María del Rosario Acosta López (UC Riverside)
"Grammars of Listening as Decolonial Grammars: Notes for a Decolonization of Memory"
This talk engages in a self-critical reflection on the limits and decolonial potential of the project advanced by the author and entitled ‘grammars of listening’. In the first part, the author explores the theoretical context that frames said project, namely, the analysis of the epistemological and ethical challenges that result from the task of listening to testimonies in working on historical memory. This involves a philosophical inquiry into the concept of traumatic violence as a “colonizing” form of violence. The second part of the talk examines the extent to which the project on grammars of listening holds under the scope of a decolonial look, and proposes two possible strategies for a “decolonization of listening,” namely, the invention of history and the resistance of memory.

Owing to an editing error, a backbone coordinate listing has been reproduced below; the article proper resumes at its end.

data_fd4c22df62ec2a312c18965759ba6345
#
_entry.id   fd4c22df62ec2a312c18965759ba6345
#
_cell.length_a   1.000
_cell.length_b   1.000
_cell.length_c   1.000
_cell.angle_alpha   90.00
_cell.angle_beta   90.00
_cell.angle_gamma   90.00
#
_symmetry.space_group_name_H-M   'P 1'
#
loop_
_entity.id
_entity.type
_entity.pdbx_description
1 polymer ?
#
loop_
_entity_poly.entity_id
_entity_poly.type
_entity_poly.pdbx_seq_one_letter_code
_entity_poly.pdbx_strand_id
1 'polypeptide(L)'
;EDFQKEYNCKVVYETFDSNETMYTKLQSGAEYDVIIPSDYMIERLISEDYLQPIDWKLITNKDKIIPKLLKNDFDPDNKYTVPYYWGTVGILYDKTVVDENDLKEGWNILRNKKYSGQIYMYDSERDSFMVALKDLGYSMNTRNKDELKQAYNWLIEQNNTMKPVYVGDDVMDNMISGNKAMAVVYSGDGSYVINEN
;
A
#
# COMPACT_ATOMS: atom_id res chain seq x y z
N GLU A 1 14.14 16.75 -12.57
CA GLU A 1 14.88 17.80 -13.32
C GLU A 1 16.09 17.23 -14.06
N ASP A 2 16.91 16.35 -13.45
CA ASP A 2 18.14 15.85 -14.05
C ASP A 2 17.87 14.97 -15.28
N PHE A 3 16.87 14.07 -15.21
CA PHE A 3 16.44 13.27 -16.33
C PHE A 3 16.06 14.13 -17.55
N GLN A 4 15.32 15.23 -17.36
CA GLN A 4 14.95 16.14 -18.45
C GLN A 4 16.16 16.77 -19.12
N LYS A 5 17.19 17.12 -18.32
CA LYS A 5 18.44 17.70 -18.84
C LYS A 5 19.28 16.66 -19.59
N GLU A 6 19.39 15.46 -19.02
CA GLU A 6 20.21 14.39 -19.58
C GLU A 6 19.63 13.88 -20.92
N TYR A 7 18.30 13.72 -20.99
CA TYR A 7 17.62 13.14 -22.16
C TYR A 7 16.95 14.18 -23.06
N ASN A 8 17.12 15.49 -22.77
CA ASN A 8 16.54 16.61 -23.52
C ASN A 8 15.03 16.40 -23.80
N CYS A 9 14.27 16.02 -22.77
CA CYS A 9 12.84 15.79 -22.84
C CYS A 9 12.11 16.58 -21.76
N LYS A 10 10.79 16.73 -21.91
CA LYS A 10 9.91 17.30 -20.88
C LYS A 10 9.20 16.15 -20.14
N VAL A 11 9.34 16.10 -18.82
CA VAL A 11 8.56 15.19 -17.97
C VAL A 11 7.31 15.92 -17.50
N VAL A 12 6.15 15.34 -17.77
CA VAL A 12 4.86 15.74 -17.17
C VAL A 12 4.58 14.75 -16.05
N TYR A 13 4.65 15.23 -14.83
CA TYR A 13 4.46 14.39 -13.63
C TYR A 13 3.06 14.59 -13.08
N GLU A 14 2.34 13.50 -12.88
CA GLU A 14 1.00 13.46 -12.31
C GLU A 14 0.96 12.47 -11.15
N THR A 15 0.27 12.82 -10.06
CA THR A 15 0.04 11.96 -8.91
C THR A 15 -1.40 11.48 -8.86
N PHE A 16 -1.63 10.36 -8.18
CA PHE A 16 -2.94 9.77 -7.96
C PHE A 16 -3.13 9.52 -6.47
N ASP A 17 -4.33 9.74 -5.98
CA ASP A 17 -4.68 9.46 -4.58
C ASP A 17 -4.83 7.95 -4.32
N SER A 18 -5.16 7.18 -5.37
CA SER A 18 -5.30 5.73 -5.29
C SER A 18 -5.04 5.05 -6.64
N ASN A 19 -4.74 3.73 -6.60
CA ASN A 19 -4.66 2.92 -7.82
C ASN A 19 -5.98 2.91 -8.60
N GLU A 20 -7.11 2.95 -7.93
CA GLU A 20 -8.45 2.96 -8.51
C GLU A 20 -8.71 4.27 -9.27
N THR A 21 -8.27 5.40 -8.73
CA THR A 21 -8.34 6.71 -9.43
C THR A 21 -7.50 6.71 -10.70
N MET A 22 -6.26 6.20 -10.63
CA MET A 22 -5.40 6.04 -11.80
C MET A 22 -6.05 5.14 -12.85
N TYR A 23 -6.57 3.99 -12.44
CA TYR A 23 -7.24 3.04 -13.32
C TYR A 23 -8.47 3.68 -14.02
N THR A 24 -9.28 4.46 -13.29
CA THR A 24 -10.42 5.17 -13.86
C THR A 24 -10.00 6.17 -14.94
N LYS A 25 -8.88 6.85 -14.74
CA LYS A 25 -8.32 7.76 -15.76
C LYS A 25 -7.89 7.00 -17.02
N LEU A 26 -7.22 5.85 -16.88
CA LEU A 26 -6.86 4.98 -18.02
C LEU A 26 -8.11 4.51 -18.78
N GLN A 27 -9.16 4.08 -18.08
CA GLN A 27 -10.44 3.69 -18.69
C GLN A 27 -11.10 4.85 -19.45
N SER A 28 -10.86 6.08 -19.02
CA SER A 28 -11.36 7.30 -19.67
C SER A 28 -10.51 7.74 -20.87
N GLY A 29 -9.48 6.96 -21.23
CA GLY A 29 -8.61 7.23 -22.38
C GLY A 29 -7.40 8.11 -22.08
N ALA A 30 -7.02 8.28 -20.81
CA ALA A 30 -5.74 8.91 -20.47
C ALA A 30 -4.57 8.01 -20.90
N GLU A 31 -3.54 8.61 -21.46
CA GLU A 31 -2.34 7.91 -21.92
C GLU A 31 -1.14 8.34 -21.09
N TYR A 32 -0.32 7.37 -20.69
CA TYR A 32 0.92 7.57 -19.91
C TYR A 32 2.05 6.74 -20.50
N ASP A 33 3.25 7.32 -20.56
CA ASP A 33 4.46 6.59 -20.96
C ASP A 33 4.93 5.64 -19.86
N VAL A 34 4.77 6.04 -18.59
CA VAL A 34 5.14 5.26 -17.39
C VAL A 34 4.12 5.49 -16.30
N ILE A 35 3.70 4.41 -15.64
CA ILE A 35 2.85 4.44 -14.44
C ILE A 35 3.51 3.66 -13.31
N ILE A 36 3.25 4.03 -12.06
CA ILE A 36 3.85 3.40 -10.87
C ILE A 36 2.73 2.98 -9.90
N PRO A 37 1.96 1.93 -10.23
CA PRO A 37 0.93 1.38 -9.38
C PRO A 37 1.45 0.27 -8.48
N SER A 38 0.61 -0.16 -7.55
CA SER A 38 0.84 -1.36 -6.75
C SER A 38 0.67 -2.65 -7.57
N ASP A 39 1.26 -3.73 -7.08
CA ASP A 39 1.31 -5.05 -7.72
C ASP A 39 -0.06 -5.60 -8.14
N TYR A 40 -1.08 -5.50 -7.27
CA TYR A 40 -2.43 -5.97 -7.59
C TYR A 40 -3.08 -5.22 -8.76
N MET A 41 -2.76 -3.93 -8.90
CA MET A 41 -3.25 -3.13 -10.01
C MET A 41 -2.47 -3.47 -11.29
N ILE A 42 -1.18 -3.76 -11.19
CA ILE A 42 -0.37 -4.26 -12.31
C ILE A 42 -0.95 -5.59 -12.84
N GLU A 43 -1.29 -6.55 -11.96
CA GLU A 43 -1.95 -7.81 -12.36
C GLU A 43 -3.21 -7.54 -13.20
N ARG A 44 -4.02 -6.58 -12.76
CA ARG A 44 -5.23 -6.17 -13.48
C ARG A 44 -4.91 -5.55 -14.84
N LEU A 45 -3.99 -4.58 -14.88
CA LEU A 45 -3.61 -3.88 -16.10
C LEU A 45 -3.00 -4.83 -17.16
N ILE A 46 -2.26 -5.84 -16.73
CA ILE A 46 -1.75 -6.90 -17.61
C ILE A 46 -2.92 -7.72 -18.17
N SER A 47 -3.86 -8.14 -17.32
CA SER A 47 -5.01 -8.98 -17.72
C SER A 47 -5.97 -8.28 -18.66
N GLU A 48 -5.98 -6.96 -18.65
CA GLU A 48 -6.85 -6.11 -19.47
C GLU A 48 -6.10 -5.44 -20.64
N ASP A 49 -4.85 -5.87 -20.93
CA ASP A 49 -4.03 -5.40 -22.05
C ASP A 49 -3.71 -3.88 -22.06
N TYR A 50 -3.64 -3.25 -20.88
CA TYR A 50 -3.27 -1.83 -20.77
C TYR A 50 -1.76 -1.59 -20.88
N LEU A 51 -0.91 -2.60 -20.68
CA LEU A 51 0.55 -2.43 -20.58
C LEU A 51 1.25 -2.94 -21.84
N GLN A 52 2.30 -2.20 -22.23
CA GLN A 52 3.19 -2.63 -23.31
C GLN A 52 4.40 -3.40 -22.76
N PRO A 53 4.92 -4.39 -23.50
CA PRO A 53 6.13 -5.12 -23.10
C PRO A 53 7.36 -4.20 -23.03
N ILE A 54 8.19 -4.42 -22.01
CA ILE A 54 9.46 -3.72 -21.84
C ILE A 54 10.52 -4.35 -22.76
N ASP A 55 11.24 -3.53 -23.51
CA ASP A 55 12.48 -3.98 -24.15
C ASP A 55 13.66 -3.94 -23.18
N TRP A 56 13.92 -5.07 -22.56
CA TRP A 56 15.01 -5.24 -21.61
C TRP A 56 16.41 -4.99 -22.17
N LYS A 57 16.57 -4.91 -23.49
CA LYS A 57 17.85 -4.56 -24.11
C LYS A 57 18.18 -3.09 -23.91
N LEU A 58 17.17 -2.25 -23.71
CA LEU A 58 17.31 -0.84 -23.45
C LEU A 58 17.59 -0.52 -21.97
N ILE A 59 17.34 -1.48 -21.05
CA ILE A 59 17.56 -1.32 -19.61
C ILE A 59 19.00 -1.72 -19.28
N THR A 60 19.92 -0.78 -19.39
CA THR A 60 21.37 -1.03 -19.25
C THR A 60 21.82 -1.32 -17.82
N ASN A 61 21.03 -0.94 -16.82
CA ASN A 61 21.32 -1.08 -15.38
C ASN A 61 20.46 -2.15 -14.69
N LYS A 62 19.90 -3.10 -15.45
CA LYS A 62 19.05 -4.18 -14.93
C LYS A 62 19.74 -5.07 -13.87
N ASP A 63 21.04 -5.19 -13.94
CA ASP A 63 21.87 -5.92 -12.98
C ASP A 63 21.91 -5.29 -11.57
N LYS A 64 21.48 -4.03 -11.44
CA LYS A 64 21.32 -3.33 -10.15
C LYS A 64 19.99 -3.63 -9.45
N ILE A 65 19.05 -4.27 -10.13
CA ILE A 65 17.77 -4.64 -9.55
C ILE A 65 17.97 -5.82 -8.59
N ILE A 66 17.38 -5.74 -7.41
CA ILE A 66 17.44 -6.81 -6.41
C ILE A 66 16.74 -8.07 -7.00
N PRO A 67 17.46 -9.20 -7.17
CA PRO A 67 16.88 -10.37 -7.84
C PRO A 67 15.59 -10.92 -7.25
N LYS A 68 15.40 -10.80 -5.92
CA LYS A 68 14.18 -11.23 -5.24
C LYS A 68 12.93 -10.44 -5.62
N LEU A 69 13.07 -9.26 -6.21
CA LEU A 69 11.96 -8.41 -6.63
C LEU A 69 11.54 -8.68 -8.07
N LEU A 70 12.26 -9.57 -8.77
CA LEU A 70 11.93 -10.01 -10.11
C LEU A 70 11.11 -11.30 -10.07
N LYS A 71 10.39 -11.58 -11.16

Timothy C. Campbell (Cornell University)
"Politics without Bios: An Impolitical Critique of Biopolitics"
Thinking and writing in a moment of COVID-19 presents some unexpected sights. Horizons that before went unnoticed become visible; oppositions change, with some terms dominating where others did before. Naturally, forms of critique change as well. Nowhere has this been less true than in biopolitical reflection, especially in that sub-genre referred to as Italian Thought. Here is where, as Bruno Latour might say, some continue to play at a “caricatured form of the figure of biopolitics.”
This state of affairs in which discussions of biopolitics dominate how we understand and talk about life during the pandemic calls for critique. In my talk, I will be drawing upon an earlier moment of Italian Thought, referred to as the impolitical, in order to contest the hegemony of biopolitical reflection. I will be asking after the impolitical possibilities for biopolitics in order to avoid turning politics repeatedly into a quarrel over the status of life.
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